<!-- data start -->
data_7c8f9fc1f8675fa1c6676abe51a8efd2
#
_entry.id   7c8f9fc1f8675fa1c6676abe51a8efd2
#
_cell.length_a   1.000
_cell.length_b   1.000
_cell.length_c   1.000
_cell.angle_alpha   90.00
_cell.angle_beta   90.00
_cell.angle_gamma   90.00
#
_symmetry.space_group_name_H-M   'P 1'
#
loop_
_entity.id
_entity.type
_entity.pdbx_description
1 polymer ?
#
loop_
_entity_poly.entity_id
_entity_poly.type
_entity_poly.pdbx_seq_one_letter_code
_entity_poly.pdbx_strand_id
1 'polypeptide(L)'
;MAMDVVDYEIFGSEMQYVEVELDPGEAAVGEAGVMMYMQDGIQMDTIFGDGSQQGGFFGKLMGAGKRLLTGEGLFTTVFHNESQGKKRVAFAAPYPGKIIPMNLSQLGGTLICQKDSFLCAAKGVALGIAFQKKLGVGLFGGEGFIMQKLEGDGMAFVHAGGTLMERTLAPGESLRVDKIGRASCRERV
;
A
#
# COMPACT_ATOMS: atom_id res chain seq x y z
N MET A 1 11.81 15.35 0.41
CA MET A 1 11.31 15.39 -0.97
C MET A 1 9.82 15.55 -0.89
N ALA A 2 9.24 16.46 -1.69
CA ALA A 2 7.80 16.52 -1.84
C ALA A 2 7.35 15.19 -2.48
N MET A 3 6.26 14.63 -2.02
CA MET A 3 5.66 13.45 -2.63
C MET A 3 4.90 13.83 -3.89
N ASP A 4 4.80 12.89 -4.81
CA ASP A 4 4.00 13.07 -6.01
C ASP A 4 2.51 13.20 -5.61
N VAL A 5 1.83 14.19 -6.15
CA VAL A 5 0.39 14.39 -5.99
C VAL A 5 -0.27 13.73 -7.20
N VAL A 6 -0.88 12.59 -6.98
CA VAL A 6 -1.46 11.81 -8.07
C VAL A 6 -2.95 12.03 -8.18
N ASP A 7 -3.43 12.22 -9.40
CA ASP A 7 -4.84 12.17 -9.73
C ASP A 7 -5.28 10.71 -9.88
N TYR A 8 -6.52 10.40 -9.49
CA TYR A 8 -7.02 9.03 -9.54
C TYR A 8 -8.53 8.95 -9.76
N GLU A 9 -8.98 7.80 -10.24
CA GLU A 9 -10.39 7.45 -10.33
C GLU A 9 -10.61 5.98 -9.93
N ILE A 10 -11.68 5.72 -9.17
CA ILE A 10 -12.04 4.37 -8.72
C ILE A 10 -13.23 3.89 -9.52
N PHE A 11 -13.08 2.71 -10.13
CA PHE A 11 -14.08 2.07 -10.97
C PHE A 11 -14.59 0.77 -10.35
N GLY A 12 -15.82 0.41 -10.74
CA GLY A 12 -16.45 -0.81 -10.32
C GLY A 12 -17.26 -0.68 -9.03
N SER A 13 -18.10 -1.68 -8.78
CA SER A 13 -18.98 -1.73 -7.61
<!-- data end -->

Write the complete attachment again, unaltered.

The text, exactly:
data_7c8f9fc1f8675fa1c6676abe51a8efd2
#
_entry.id   7c8f9fc1f8675fa1c6676abe51a8efd2
#
_cell.length_a   1.000
_cell.length_b   1.000
_cell.length_c   1.000
_cell.angle_alpha   90.00
_cell.angle_beta   90.00
_cell.angle_gamma   90.00
#
_symmetry.space_group_name_H-M   'P 1'
#
loop_
_entity.id
_entity.type
_entity.pdbx_description
1 polymer ?
#
loop_
_entity_poly.entity_id
_entity_poly.type
_entity_poly.pdbx_seq_one_letter_code
_entity_poly.pdbx_strand_id
1 'polypeptide(L)'
;MAMDVVDYEIFGSEMQYVEVELDPGEAAVGEAGVMMYMQDGIQMDTIFGDGSQQGGFFGKLMGAGKRLLTGEGLFTTVFHNESQGKKRVAFAAPYPGKIIPMNLSQLGGTLICQKDSFLCAAKGVALGIAFQKKLGVGLFGGEGFIMQKLEGDGMAFVHAGGTLMERTLAPGESLRVDKIGRASCRERV
;
A
#
# COMPACT_ATOMS: atom_id res chain seq x y z
N MET A 1 11.81 15.35 0.41
CA MET A 1 11.31 15.39 -0.97
C MET A 1 9.82 15.55 -0.89
N ALA A 2 9.24 16.46 -1.69
CA ALA A 2 7.80 16.52 -1.84
C ALA A 2 7.35 15.19 -2.48
N MET A 3 6.26 14.63 -2.02
CA MET A 3 5.66 13.45 -2.63
C MET A 3 4.90 13.83 -3.89
N ASP A 4 4.80 12.89 -4.81
CA ASP A 4 4.00 13.07 -6.01
C ASP A 4 2.51 13.20 -5.61
N VAL A 5 1.83 14.19 -6.15
CA VAL A 5 0.39 14.39 -5.99
C VAL A 5 -0.27 13.73 -7.20
N VAL A 6 -0.88 12.59 -6.98
CA VAL A 6 -1.46 11.81 -8.07
C VAL A 6 -2.95 12.03 -8.18
N ASP A 7 -3.43 12.22 -9.40
CA ASP A 7 -4.84 12.17 -9.73
C ASP A 7 -5.28 10.71 -9.88
N TYR A 8 -6.52 10.40 -9.49
CA TYR A 8 -7.02 9.03 -9.54
C TYR A 8 -8.53 8.95 -9.76
N GLU A 9 -8.98 7.80 -10.24
CA GLU A 9 -10.39 7.45 -10.33
C GLU A 9 -10.61 5.98 -9.93
N ILE A 10 -11.68 5.72 -9.17
CA ILE A 10 -12.04 4.37 -8.72
C ILE A 10 -13.23 3.89 -9.52
N PHE A 11 -13.08 2.71 -10.13
CA PHE A 11 -14.08 2.07 -10.97
C PHE A 11 -14.59 0.77 -10.35
N GLY A 12 -15.82 0.41 -10.74
CA GLY A 12 -16.45 -0.81 -10.32
C GLY A 12 -17.26 -0.68 -9.03
N SER A 13 -18.10 -1.68 -8.78
CA SER A 13 -18.98 -1.73 -7.61